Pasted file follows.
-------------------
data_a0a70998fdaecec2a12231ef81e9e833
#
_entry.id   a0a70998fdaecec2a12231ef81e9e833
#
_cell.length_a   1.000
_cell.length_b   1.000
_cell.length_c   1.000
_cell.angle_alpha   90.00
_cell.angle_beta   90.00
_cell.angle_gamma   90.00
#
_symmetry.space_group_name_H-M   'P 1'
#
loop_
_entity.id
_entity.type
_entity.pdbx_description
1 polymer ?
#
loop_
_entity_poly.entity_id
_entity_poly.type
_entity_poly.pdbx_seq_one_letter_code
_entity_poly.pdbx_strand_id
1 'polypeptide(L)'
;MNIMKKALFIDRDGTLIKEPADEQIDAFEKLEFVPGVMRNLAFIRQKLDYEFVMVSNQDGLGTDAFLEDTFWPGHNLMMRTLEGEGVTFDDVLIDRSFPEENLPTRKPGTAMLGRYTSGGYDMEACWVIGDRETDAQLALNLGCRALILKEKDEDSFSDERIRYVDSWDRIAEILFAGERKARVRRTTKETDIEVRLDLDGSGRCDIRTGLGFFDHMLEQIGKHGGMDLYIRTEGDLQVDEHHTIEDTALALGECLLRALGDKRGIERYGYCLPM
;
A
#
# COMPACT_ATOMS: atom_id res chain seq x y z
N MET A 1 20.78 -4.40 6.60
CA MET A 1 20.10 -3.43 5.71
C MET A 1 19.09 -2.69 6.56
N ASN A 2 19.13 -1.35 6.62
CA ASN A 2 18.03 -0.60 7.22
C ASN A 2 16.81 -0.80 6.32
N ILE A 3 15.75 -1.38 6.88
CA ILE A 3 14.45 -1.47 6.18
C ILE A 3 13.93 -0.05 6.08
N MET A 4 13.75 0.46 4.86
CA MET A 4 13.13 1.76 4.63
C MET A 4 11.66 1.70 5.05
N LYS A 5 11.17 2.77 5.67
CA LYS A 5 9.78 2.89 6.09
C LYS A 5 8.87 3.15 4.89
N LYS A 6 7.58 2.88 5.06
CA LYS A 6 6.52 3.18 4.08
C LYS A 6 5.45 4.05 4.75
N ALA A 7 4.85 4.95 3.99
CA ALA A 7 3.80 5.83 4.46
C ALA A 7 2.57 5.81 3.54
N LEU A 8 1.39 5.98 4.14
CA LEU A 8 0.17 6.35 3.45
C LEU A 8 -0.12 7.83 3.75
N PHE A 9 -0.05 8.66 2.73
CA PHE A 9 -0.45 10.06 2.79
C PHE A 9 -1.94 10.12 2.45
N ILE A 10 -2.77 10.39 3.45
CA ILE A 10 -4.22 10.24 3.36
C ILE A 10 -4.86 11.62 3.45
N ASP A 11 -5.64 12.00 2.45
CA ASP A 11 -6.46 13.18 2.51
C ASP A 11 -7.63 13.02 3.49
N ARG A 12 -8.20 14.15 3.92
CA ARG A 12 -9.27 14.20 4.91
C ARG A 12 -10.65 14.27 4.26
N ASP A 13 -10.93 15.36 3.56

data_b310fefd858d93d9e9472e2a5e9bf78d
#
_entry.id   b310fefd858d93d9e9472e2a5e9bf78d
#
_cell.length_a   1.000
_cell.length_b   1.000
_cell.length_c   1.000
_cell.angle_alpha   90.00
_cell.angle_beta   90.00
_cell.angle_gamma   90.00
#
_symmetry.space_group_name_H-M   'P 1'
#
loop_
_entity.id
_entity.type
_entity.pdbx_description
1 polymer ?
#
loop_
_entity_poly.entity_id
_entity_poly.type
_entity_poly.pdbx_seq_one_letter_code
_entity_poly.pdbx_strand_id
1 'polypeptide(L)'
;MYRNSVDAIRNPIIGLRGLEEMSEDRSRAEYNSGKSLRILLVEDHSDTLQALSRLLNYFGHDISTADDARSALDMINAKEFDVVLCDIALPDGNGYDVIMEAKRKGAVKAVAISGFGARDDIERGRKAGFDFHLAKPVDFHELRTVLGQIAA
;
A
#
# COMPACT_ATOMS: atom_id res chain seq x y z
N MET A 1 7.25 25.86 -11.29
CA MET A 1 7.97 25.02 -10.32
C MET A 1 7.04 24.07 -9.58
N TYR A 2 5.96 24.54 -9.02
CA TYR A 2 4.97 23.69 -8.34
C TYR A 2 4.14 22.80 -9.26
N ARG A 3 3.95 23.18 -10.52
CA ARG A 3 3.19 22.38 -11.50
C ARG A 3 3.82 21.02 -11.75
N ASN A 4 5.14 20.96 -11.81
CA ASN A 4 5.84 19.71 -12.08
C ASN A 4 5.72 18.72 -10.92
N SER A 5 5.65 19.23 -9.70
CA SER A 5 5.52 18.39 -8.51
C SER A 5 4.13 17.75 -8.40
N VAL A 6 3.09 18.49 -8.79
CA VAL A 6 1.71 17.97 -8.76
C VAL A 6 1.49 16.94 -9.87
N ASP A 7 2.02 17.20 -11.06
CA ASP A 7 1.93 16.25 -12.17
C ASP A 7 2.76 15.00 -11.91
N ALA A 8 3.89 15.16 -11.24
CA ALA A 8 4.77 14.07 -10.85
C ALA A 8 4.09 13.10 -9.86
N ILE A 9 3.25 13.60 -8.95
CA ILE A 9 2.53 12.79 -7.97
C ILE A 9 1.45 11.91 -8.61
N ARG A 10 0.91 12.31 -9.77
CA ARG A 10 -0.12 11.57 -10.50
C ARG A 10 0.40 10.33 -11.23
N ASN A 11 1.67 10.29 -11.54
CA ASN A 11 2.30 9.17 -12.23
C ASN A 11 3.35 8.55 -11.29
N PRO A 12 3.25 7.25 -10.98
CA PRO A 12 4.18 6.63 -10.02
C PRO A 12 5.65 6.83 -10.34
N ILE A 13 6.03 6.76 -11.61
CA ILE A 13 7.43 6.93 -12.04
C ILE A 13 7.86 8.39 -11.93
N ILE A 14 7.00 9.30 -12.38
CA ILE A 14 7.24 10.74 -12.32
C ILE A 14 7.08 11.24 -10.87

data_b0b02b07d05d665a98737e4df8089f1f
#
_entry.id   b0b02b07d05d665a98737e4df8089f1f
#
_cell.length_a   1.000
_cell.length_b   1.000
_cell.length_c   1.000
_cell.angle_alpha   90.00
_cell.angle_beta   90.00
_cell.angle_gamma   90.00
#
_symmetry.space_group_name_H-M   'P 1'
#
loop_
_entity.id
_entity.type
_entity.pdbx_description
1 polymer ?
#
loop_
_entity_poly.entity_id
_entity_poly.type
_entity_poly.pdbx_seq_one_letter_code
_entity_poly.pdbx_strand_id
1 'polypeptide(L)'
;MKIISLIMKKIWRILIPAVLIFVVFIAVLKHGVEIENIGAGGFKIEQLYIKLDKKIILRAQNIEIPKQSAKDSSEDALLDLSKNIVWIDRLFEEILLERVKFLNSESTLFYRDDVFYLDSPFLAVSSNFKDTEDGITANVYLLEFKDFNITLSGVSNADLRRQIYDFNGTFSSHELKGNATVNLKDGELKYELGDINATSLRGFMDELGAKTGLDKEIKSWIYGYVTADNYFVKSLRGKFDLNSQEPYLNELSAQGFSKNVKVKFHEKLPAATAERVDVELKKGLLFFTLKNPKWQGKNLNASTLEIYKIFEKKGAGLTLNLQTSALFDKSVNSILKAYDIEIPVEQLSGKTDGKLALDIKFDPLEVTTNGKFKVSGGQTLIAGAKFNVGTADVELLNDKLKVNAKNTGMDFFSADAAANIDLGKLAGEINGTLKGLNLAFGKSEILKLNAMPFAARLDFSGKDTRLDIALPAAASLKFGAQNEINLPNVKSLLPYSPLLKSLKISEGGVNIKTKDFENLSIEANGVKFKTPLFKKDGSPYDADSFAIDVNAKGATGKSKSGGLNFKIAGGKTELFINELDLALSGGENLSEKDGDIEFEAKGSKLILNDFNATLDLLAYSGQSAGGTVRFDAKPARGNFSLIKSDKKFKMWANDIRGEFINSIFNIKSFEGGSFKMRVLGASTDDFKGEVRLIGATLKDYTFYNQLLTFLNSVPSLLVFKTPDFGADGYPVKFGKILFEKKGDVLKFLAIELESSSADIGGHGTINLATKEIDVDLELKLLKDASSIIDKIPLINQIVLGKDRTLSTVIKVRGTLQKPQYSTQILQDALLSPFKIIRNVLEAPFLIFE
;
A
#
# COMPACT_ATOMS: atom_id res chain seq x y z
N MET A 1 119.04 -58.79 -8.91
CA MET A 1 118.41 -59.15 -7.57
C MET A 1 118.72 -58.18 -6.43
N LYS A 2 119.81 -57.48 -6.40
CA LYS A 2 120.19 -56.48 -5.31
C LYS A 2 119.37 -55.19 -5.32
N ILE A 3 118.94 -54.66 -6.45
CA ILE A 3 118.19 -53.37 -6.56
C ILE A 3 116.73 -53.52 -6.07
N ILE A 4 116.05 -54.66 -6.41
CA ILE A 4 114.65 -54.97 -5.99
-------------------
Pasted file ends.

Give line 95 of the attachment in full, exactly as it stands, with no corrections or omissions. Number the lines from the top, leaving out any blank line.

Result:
A